Never doubt the power of a rising dollar and better than expected crop condition ratings.
Those two factors pushed corn down 15 cents and took more than 30 cents off soybeans on Tuesday in what Pro Farmer’s Chip Flory called a “tough day” for the ag markets.
Corn and soybeans weren’t the only commodities that suffered, though. Soy meal, live cattle and feeder cattle also all were “sharply lower” on Tuesday, according to comments by Davis Michaelsen of the Inputs Monitor on Market Rally.
The impact of a stronger dollar, which makes U.S. exports more expensive to buy, was certainly a key influence in those market drops. “The dollar pushed to its highest level since March 10 today, adding to recent momentum to the upside that creates headlines for the broader commodity sector,” said Arlan Suderman, chief commodities analyst at INTL FC Stone, in his daily commentary.
Also in play: Crop conditions for corn and soybeans.
A rating of “76% good to excellent on corn is very much at the top end of crop conditions we’ve seen in the past 20 years,” said Ted Seifried of Zaner Ag Hedge, speaking on Market Rally. “You put that into the yield calculator, and that’s going to put you around a 172 (bua), 173 (bua) as far as an average national yield.”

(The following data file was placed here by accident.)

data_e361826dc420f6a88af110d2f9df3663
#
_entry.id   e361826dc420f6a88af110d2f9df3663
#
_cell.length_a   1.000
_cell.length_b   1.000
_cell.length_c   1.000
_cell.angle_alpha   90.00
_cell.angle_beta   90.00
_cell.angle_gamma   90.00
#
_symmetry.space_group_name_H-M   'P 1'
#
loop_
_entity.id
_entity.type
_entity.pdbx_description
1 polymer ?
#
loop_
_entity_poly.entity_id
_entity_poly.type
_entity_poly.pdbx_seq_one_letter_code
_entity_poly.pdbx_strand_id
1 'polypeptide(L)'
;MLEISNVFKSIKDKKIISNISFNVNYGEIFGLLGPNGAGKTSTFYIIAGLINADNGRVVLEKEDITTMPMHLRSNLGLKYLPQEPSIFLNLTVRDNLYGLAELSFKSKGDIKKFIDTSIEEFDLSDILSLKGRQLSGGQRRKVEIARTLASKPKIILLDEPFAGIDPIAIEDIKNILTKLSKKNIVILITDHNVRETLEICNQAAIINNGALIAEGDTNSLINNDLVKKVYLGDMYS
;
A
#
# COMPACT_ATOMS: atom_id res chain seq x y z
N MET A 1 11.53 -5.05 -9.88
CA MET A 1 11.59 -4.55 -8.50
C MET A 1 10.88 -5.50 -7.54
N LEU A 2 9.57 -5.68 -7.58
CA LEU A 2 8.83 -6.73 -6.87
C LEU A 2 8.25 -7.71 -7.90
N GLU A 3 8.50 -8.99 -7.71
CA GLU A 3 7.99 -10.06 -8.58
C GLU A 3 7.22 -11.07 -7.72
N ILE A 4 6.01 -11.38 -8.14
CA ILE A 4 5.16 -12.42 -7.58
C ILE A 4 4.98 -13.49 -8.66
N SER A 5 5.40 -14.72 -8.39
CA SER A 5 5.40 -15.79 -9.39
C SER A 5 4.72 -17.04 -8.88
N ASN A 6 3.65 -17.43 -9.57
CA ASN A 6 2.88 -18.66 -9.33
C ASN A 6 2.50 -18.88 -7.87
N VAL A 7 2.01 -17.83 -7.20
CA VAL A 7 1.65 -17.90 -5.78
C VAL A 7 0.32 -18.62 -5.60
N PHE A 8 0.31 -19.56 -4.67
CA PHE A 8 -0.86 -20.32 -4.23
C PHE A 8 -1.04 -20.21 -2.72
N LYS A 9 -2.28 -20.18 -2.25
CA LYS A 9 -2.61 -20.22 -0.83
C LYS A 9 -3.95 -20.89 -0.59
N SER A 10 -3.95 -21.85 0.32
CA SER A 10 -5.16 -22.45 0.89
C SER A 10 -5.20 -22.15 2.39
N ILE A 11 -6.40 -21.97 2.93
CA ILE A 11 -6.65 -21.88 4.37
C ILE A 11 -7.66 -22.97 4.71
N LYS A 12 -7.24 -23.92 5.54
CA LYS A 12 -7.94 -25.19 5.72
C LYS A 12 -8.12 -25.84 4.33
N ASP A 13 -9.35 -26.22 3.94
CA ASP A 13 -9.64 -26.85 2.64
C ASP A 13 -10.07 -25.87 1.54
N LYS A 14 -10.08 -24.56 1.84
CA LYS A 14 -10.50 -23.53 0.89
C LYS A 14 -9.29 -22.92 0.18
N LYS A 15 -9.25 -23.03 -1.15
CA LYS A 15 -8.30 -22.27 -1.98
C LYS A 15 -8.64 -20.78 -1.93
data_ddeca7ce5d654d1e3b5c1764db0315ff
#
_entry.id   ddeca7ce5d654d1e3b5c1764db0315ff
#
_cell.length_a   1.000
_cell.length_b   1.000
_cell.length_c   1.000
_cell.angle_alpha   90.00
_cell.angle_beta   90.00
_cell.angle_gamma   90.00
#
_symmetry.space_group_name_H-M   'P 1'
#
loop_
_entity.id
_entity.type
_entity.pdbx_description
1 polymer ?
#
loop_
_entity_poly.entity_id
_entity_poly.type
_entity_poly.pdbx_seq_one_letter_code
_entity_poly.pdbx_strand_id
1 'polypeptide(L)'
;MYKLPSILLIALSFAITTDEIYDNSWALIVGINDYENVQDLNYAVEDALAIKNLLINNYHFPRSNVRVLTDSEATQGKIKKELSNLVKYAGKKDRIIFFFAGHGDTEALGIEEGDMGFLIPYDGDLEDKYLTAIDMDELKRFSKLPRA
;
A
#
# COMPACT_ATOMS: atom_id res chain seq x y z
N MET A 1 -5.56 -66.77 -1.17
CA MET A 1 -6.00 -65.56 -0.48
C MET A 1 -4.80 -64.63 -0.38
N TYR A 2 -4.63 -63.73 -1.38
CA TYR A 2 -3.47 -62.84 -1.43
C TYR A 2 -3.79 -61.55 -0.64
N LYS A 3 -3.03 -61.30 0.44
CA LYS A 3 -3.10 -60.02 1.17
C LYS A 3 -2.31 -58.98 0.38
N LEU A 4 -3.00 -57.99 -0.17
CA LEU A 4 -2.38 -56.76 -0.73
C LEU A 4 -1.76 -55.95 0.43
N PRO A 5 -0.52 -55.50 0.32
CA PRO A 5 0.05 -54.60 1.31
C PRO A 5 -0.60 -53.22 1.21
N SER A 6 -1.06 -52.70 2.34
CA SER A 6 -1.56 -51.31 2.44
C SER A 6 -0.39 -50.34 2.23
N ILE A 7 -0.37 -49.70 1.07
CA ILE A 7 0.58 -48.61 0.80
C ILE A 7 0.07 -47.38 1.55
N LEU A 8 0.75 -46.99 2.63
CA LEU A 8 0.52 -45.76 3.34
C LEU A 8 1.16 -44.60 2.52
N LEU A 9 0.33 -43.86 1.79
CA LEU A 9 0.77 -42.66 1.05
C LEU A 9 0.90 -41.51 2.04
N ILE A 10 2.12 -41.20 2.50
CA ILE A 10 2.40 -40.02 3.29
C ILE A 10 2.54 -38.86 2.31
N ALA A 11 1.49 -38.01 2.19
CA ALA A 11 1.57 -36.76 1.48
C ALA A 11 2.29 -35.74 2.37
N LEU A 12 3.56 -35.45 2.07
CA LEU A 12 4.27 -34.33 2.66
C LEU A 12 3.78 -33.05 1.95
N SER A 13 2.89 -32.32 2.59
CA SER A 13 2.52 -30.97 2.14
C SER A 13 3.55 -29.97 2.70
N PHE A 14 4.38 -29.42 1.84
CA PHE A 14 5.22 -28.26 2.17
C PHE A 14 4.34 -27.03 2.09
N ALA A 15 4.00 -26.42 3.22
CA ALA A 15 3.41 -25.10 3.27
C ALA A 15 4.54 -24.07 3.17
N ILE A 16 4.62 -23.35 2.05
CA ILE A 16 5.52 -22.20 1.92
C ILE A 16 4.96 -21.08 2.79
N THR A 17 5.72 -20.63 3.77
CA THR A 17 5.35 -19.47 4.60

Such numbers would represent an increase from last year’s national average yield of 168.4 bua, potentially growing the U.S. corn supply and putting pressure on corn prices.
“The market is starting to come to the realization that we’ve got a really good crop out there,” said Joe Vaclavik of Standard Grain, speaking on Market Rally. “The change in ratings this year versus last year in the eastern Corn Belt is really remarkable. Illinois, Indiana, Ohio, Missouri—they are so much better than they were last year from a statistical standpoint. The market is starting to catch the drift that we may even build on those very good national yield numbers that we had last year.”
Seifried expressed a similar opinion. “Right now, with crop conditions being as good as they are, we almost have to start talking about yields at or above that 168 (bua) trendline,” Seifried said. “But the question really is, where will we be two weeks from now, because there will be an effect from the warmer, drier weather we are going to see.”
Could this upcoming weather pattern affect soybean prices? Seifried sounded doubtful.
“While it’s never good to get hot and dry for crops, it’s not going to be something that‘s going to kill a 71% good to excellent bean crop, so a lot of that concern has fallen away from the market,” he said.
Listen to Tuesday's Market Rally show below or download the My Farm Radio app for Apple or Android devices.